9. Bioaugmentation of a Two-Stage Thermophilic (68°C/55°C) Anaerobic Digestion Concept for Improvement of the Methane Yield From Cattle Manure

    DEFF Research Database (Denmark)

    Bangsø Nielsen, Henrik; Mladenovska, Zuzana; Ahring, Birgitte Kiær

    2007-01-01

    The possibility of improving a two-stage (68°C/55°C) anaerobic digestion concept for treatment of cattle manure was studied. In batch experiments, a 10-24% increase of the specific methane yield from cattle manure and its fractions was obtained, when the substrates were inoculated with bacteria...

  10. Operational experinece with large scale biogas production at the promest manure processing plant in Helmond, the Netherlands

    International Nuclear Information System (INIS)

    Schomaker, A.H.H.M.

    1992-01-01

    In The Netherlands a surplus of 15 million tons of liquid pig manure is produced yearly on intensive pig breeding farms. The dutch government has set a three-way policy to reduce this excess of manure: 1. conversion of animal fodder into a product with less and better ingestible nutrients; 2. distribution of the surplus to regions with a shortage of animal manure; 3. processing of the remainder of the surplus in large scale processing plants. The first large scale plant for the processing of liquid pig manure was put in operation in 1988 as a demonstration plant at Promest in Helmond. The design capacity of this plant is 100,000 tons of pig manure per year. The plant was initiated by the Manure Steering Committee of the province Noord-Brabant in order to prove at short notice whether large scale manure processing might contribute to the solution of the problem of the manure surplus in The Netherlands. This steering committee is a corporation of the national and provincial government and the agricultural industrial life. (au)

  11. Reduction of Escherichia coli, Salmonella Enteritidis and Campylobacter jejuni in poultry manure by rearing of Musca domestica fly larvae

    DEFF Research Database (Denmark)

    Nordentoft, Steen; Fischer, C.; Bjerrum, L.

    2017-01-01

    A major barrier for using animal waste as substrate for production of insects for feed or food is the concern for safety of the end products. In this study we investigated how rearing of fly larvae of Musca domestica in poultry manure influenced the counts of three pathogenic test strains...... of the larvae stage. This study provides data for evaluation of feed safety of fly larvae reared on animal waste. Furthermore suggests a potential use for reduction of these pathogens in manure....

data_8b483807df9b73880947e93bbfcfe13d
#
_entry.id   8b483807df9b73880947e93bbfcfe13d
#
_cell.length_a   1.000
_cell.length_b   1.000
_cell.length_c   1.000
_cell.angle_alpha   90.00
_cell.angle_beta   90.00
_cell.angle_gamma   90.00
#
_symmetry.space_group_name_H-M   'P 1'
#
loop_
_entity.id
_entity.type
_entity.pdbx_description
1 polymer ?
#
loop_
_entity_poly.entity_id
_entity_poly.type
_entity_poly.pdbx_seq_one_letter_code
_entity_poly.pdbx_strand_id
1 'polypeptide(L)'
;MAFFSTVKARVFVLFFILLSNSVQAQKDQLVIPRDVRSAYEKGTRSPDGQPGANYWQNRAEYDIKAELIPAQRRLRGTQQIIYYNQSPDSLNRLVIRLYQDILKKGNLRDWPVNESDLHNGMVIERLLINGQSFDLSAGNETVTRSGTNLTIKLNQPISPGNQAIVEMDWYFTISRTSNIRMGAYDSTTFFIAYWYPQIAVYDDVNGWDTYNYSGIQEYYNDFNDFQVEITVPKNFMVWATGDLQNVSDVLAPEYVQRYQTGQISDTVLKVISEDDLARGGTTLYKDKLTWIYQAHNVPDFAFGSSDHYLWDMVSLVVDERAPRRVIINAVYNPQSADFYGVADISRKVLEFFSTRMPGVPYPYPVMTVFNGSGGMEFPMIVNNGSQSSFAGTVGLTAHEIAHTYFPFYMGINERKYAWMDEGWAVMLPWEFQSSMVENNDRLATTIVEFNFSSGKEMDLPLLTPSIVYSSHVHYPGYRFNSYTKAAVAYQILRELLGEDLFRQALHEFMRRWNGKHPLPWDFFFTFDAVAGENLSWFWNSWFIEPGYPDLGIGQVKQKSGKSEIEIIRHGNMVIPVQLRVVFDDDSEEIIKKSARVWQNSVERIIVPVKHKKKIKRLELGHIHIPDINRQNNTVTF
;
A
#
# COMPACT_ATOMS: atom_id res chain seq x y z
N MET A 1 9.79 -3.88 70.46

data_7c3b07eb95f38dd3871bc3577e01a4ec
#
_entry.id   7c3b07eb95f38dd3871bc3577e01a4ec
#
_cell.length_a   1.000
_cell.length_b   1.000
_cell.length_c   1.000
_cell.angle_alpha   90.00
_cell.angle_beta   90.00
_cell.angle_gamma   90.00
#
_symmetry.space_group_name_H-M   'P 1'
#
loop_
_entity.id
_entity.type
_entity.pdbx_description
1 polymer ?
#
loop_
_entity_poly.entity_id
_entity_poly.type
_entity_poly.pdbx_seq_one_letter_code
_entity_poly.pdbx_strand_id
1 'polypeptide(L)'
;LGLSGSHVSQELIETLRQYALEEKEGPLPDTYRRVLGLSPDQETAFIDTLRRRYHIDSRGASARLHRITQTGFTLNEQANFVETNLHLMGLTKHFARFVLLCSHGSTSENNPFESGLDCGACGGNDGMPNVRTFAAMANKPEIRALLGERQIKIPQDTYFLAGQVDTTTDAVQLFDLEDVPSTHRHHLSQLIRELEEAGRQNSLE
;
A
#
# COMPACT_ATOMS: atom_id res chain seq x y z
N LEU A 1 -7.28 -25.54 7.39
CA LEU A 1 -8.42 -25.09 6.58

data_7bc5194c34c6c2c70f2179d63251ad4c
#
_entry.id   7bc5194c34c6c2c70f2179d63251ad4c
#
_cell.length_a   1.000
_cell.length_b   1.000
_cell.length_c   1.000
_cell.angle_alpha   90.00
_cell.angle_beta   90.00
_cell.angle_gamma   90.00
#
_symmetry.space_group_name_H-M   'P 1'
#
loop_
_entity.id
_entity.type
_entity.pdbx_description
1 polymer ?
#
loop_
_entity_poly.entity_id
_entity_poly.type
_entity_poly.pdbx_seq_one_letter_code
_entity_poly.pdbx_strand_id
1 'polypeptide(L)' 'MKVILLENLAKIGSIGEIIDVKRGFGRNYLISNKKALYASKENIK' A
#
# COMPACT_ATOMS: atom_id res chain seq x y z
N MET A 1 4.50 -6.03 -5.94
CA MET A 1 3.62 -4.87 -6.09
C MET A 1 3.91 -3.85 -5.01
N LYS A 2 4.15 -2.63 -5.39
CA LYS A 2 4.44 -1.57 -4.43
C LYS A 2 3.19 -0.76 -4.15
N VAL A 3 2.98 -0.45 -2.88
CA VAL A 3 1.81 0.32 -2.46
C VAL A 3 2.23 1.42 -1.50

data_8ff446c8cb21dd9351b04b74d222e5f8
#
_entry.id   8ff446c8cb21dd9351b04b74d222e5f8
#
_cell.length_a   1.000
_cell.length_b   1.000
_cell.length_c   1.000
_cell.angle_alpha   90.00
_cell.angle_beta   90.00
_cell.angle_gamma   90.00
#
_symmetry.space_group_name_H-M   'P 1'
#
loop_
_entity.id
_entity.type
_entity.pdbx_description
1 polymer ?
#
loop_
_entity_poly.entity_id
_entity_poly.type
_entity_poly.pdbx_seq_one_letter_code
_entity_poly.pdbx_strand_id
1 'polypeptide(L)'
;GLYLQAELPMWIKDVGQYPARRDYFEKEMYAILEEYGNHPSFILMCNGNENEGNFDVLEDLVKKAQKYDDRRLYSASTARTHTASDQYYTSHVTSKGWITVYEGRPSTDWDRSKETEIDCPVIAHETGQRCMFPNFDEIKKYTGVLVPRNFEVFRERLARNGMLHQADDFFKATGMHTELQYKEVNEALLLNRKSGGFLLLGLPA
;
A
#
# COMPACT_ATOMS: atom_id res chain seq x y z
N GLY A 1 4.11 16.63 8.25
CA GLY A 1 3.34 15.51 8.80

12. Abundance of 13C and 15N in emmer, spelt and naked barley grown on differently manured soils: towards a method for identifying past manuring practice

    DEFF Research Database (Denmark)

    Kanstrup, Marie; Thomsen, Ingrid Kaag; Andersen, Astrid Junker

    2011-01-01

    fractions of the ancient cereal types; differences in δ15N between unmanured and PK treatments were insignificant. The offset in straw and grain δ15N due to manure averaged 7.9 and 8.8 ‰, respectively, while the soil offset was 1.9 ‰. The soil and biomass δ13C values were not affected by nutrient amendments...

  13. Effects of Feeding Encapsulated Nitrate to Beef Cattle on Ammonia and Greenhouse Gas Emissions from Their Manure in a Short-Term Manure Storage System.

    Science.gov (United States)

    Lee, Chanhee; Araujo, Rafael C; Koenig, Karen M; Hile, Michael L; Fabian-Wheeler, Eileen E; Beauchemin, Karen A

    2016-11-01

    A study was conducted to investigate effects of feeding encapsulated nitrate (EN) to beef cattle on ammonia (NH) and greenhouse gas emissions from their manure. Eight beef heifers were randomly assigned to diets containing 0 (control), 1, 2, or 3% EN (55% forage dry matter; EN replaced encapsulated urea in the control diet and therefore all diets were iso-nitrogenous) in a replicated 4 × 4 Latin square design. Urine and feces collected from individual animals were reconstituted into manure and incubated over 156 h using a steady-state flux chamber system to monitor NH, methane (CH), carbon dioxide (CO), and nitrous oxide (NO) emissions. Urinary, fecal, and manure nitrate (NO)-N concentration linearly increased ( emissions of NH, CO, and NO (mg head h) were not affected, although NH emission rates tended to be lower ( = 0.070) for EN compared with Control at 0 to 12 h. Cumulative NH, CO, and NO emissions over 156 h were not affected, but CH emissions were less (4.5 vs. 7.4 g head; = 0.027) for EN compared with Control. In conclusion, although NH emissions were initially lower for EN manures, total NH emitted over 156 h was not affected. Dietary EN lowered CH emissions from manure, and, despite greater NO concentrations in EN manure, NO emissions were not affected in this short-term incubation. Copyright © by the American Society of Agronomy, Crop Science Society of America, and Soil Science Society of America, Inc.